Heart failure occurs when the heart loses
its ability to pump enough blood through the body. Usually, the loss
in pumping action is a symptom of an underlying heart problem, such as
coronary artery disease.
The term heart failure suggests a
sudden and complete stop of heart activity. But, actually, the heart
does not suddenly stop. Rather, heart failure usually develops slowly,
often over years, as the heart gradually loses its pumping ability and
works less efficiently. Some people may not become aware of their
condition until symptoms appear years after their heart began its
How serious the condition is depends on
how much pumping capacity the heart has lost. Nearly everyone loses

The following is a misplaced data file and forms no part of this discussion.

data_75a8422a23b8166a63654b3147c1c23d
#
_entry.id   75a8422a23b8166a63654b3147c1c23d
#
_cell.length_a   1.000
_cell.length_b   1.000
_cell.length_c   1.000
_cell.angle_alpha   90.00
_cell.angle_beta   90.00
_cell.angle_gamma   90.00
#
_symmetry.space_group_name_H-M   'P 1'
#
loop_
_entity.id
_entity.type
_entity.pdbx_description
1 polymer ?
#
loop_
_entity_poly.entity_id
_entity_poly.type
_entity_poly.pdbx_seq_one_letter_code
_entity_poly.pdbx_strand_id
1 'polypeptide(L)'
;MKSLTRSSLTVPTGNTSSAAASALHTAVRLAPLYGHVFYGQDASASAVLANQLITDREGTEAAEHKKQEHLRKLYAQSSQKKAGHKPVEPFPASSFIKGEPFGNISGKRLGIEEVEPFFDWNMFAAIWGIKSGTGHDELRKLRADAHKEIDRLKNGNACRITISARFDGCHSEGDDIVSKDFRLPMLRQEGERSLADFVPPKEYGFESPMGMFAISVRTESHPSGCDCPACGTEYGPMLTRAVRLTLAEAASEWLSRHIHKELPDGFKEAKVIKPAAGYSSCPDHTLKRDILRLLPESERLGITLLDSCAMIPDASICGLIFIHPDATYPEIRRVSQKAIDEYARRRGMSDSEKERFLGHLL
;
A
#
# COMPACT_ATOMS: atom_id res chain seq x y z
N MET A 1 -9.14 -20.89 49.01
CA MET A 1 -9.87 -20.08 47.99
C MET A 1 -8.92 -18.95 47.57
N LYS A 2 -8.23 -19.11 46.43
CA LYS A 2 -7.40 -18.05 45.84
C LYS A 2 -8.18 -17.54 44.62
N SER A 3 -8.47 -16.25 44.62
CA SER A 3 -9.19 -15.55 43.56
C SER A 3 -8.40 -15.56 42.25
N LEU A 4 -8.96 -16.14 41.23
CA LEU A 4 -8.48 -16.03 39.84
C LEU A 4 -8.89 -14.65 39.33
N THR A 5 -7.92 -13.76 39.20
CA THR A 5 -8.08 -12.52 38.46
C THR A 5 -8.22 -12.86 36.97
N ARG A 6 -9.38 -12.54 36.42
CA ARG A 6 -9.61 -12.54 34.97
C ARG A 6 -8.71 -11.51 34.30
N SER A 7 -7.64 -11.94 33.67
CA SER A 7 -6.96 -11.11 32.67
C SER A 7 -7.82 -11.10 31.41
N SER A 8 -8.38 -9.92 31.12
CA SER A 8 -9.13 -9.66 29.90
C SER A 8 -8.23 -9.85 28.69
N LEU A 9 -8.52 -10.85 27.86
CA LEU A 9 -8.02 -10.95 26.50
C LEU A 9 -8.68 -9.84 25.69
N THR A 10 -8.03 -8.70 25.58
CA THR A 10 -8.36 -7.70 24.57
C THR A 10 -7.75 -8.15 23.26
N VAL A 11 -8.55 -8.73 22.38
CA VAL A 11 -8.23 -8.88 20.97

some pumping capacity as he or she ages. But the loss is significantly
more in heart failure and often results from a
heart attack or other disease that
damages the heart.
The severity of the condition
determines the impact it has on a person's life. At one end of the
spectrum, the mild form of heart failure may have little effect on a
person's life; at the other end, severe heart failure can interfere
with even simple activities and prove fatal. Between those extremes,
treatment often helps people
lead full lives.
But all forms of heart failure, even
the mildest, are a serious health problem, which must be treated. To
improve their chance of living longer, patients must take care of
themselves, see their physician regularly, and closely follow
Between 2 to 3 million Americans have
heart failure, and 400,000 new cases are diagnosed each year. The
condition is slightly more common among men than women and is twice as
common among African Americans as whites.